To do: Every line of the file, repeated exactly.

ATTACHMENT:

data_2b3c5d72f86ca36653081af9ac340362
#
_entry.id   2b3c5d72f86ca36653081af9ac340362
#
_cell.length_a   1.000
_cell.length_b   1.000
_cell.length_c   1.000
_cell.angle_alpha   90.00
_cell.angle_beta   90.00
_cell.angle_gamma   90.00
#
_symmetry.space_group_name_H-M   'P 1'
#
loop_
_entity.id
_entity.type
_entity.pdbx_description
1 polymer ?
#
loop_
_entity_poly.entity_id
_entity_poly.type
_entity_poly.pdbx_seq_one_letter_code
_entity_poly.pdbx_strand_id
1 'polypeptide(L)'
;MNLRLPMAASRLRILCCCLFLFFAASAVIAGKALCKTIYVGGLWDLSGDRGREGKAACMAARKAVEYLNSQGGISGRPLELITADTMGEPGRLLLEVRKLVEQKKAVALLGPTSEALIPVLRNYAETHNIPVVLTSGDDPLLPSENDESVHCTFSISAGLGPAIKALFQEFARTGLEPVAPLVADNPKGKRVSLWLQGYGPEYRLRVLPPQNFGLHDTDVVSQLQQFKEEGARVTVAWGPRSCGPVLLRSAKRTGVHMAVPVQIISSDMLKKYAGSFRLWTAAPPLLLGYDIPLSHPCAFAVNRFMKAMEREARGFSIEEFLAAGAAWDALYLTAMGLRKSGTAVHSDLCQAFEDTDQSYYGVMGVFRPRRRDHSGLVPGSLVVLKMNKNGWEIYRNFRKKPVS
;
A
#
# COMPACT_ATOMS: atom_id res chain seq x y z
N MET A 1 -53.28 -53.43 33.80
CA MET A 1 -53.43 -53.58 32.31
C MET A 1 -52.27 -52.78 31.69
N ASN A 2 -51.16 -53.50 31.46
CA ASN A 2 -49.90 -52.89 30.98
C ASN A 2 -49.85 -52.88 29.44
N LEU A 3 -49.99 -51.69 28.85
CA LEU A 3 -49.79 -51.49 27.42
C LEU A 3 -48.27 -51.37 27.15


data_2b3c5d72f86ca36653081af9ac340362
#
_entry.id   2b3c5d72f86ca36653081af9ac340362
#
_cell.length_a   1.000
_cell.length_b   1.000
_cell.length_c   1.000
_cell.angle_alpha   90.00
_cell.angle_beta   90.00
_cell.angle_gamma   90.00
#
_symmetry.space_group_name_H-M   'P 1'
#
loop_
_entity.id
_entity.type
_entity.pdbx_description
1 polymer ?
#
loop_
_entity_poly.entity_id
_entity_poly.type
_entity_poly.pdbx_seq_one_letter_code
_entity_poly.pdbx_strand_id
1 'polypeptide(L)'
;MNLRLPMAASRLRILCCCLFLFFAASAVIAGKALCKTIYVGGLWDLSGDRGREGKAACMAARKAVEYLNSQGGISGRPLELITADTMGEPGRLLLEVRKLVEQKKAVALLGPTSEALIPVLRNYAETHNIPVVLTSGDDPLLPSENDESVHCTFSISAGLGPAIKALFQEFARTGLEPVAPLVADNPKGKRVSLWLQGYGPEYRLRVLPPQNFGLHDTDVVSQLQQFKEEGARVTVAWGPRSCGPVLLRSAKRTGVHMAVPVQIISSDMLKKYAGSFRLWTAAPPLLLGYDIPLSHPCAFAVNRFMKAMEREARGFSIEEFLAAGAAWDALYLTAMGLRKSGTAVHSDLCQAFEDTDQSYYGVMGVFRPRRRDHSGLVPGSLVVLKMNKNGWEIYRNFRKKPVS
;
A
#
# COMPACT_ATOMS: atom_id res chain seq x y z
N MET A 1 -53.28 -53.43 33.80
CA MET A 1 -53.43 -53.58 32.31
C MET A 1 -52.27 -52.78 31.69
N ASN A 2 -51.16 -53.50 31.46
CA ASN A 2 -49.90 -52.89 30.98
C ASN A 2 -49.85 -52.88 29.44
N LEU A 3 -49.99 -51.69 28.85
CA LEU A 3 -49.79 -51.49 27.42
C LEU A 3 -48.27 -51.37 27.15